I will go further than that, at the risk of insulting or possibly even angering some people, and say that people who download all their music on a device are more a consumer of a product than they are someone who enjoys a pleasure that, at its best is communal, of discovering and listening to great music.
I long ago lost track of the times I would go in to a record store and discover a fantastic new album by an artist I an upcoming artist or an artist I never heard of before because they were playing songs from the album on the store’s wall speakers.
Or I would be thumbing through records and pick up one with interesting cover art, and someone nearby would tell me they just got that and it was great. Or I would go to the cash register with an album by Sly and the Family Stone and one of the employees would say if I liked that I might also like George Clinton and Funkadelic.
Going back to my earliest record buying, I discovered the first albums by Santana, Stevie Ray Vaughan, Jackson Browne, and Chicago when I went into a record store looking for something else. Even today, when I come across some of those albums in my record collection, it brings back memories of where I was and who I was with when I picked the album up for the first time.
That doesn’t happen so much when you are cherry picking songs that have been marketed by Disney and other corporations online. It happens most often in that common place where people who truly enjoy the experience of discovering and listening to music love to go – the record store.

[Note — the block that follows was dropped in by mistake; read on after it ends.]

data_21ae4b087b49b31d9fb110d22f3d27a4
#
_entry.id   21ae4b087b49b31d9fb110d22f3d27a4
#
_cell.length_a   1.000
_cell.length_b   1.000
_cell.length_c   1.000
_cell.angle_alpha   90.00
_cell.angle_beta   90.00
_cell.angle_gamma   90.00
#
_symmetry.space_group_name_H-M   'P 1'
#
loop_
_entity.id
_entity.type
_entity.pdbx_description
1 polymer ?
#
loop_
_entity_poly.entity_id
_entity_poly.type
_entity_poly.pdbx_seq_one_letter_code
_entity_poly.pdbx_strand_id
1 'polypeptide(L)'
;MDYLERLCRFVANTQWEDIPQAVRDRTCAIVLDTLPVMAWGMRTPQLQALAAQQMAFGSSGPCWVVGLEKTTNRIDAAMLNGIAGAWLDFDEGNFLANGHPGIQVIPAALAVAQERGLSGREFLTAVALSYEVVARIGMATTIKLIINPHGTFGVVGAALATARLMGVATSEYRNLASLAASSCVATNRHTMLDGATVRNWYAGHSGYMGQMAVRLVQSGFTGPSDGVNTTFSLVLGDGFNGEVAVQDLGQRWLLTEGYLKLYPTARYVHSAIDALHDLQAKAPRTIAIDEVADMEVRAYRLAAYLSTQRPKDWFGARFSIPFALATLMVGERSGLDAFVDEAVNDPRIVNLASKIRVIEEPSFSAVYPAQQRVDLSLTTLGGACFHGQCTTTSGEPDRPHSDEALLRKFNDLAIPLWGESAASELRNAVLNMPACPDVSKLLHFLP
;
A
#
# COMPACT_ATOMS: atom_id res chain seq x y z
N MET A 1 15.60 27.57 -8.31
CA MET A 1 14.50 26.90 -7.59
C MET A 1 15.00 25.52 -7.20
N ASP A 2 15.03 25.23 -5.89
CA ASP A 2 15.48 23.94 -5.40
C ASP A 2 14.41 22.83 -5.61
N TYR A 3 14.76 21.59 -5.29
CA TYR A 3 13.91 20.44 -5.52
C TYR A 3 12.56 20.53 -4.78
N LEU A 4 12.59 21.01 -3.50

In a recent book called ‘Vanishing New York – How A Great City Lost Its Soul’ by Jeremiah Moss – a book that, among other things, chronicles the disappearance of some of the great old haunts where writers and musicians and people with a passion for good writing and music loved to go in New York City – Moss writes; “We all lose when our cities lose their cultural zones to the mainstream.”
I believe the same is true when we lose record stores and I am sure that even many of the people who are downloading most of their music today, would come to regret it if every last record store disappeared.
Since the closing of Record Theatre, I have sometimes gone to Buffalo wearing a Record Theatre t-shirt and have had people approach me to say how sad they are that the store is gone and how much they wished they had bought more than of their music than online.